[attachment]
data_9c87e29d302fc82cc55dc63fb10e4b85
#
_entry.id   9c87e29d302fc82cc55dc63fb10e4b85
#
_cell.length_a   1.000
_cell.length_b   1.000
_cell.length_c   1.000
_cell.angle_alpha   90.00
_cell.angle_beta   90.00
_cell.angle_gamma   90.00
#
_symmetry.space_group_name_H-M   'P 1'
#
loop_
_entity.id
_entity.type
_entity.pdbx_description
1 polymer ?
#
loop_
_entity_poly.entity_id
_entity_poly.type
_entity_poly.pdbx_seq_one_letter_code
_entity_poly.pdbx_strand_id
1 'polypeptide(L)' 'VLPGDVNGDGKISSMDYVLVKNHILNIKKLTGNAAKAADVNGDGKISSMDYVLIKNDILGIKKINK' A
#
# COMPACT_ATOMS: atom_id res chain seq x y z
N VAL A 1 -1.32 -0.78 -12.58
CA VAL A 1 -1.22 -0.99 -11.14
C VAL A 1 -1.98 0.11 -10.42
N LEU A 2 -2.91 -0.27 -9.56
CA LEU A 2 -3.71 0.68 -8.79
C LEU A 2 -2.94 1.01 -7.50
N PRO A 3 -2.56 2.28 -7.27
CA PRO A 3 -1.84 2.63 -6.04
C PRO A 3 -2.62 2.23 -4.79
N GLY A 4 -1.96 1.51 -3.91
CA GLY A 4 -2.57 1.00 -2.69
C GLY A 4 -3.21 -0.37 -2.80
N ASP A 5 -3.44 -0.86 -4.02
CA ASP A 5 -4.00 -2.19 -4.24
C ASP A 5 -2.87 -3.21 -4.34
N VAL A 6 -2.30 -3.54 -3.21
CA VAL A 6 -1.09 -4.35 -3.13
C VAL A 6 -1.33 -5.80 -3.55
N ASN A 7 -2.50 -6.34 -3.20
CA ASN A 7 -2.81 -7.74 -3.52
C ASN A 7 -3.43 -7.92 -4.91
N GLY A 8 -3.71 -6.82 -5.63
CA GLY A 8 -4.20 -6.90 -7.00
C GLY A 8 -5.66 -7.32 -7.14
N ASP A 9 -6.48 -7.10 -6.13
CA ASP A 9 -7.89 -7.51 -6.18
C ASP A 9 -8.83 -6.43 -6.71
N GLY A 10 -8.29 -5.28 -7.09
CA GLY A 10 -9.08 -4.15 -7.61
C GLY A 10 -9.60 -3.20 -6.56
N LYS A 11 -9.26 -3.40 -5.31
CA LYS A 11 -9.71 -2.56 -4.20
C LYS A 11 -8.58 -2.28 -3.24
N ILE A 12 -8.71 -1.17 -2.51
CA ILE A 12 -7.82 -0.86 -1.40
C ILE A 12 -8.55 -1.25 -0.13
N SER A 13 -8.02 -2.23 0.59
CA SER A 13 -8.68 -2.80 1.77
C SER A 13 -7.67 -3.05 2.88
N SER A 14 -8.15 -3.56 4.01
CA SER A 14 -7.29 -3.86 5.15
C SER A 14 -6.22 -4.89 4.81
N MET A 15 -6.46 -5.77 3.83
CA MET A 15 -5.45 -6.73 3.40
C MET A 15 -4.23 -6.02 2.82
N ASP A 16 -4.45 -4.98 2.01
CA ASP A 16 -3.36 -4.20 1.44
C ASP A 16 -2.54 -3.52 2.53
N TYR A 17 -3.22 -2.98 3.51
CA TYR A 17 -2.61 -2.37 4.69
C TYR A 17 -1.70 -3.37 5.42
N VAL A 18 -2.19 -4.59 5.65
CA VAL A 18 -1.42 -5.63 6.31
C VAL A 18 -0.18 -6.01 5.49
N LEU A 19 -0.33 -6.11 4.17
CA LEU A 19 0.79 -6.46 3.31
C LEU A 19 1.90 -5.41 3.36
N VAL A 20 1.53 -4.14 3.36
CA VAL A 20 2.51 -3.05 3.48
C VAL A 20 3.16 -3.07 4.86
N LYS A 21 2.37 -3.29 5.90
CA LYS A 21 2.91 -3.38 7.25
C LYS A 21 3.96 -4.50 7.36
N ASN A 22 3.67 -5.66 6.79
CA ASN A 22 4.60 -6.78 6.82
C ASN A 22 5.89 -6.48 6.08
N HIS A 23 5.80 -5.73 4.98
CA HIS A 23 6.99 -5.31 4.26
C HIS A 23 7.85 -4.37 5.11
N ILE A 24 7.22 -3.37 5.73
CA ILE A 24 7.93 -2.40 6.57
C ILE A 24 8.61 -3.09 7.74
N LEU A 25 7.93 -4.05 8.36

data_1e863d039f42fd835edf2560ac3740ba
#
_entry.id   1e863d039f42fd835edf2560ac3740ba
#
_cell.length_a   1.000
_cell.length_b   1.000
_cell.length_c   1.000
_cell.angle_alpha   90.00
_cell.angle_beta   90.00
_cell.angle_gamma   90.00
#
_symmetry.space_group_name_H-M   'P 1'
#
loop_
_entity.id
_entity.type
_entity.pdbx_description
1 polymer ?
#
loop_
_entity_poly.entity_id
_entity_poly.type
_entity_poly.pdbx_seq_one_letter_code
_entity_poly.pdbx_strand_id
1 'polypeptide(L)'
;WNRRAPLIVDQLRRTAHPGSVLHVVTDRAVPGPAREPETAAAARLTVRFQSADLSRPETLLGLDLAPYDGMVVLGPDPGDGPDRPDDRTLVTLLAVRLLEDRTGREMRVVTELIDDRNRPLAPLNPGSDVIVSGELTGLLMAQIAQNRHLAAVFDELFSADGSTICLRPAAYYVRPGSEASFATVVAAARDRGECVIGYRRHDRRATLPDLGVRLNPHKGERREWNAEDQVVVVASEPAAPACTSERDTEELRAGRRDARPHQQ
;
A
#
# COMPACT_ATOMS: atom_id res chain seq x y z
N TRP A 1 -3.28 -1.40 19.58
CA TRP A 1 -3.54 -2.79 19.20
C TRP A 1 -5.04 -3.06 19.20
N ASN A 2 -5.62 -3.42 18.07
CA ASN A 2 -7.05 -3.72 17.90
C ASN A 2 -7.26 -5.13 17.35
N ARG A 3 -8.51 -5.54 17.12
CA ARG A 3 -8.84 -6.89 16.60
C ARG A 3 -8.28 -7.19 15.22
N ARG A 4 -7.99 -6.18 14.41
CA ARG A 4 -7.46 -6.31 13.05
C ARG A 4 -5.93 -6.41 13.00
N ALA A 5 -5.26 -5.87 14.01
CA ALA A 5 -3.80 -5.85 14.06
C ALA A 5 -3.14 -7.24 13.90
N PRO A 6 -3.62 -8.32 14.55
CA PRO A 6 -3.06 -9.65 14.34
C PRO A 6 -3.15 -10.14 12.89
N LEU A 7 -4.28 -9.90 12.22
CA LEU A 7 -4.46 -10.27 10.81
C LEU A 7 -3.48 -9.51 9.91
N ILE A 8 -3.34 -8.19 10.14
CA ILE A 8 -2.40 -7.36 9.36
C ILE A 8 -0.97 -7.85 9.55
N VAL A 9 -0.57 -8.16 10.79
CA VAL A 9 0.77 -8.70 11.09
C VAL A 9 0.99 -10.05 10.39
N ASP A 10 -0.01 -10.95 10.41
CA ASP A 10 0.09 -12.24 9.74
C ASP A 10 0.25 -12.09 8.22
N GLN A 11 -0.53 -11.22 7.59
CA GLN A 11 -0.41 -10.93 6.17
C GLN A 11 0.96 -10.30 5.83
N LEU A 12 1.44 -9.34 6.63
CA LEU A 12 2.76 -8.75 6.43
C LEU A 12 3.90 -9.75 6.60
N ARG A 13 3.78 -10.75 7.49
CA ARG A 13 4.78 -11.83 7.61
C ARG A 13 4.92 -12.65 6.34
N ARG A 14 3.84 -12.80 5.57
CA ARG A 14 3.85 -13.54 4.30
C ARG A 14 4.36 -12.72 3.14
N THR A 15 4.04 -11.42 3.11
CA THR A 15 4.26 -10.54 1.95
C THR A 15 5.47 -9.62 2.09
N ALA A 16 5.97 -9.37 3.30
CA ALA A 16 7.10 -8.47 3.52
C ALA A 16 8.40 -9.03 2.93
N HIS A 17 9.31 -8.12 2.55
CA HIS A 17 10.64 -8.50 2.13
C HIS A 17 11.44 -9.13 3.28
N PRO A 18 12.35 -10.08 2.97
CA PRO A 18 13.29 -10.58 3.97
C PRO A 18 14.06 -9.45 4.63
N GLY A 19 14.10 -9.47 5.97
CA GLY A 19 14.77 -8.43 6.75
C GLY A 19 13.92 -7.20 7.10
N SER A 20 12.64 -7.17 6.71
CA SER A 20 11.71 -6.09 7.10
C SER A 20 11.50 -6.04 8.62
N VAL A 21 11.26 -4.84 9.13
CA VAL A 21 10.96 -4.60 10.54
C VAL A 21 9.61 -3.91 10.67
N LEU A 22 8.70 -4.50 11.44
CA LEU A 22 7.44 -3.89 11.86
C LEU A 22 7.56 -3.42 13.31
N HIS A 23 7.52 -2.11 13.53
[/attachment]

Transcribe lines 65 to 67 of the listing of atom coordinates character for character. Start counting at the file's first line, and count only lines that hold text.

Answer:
CA SER A 13 -8.68 -2.80 1.77
C SER A 13 -7.67 -3.05 2.88
N SER A 14 -8.15 -3.56 4.01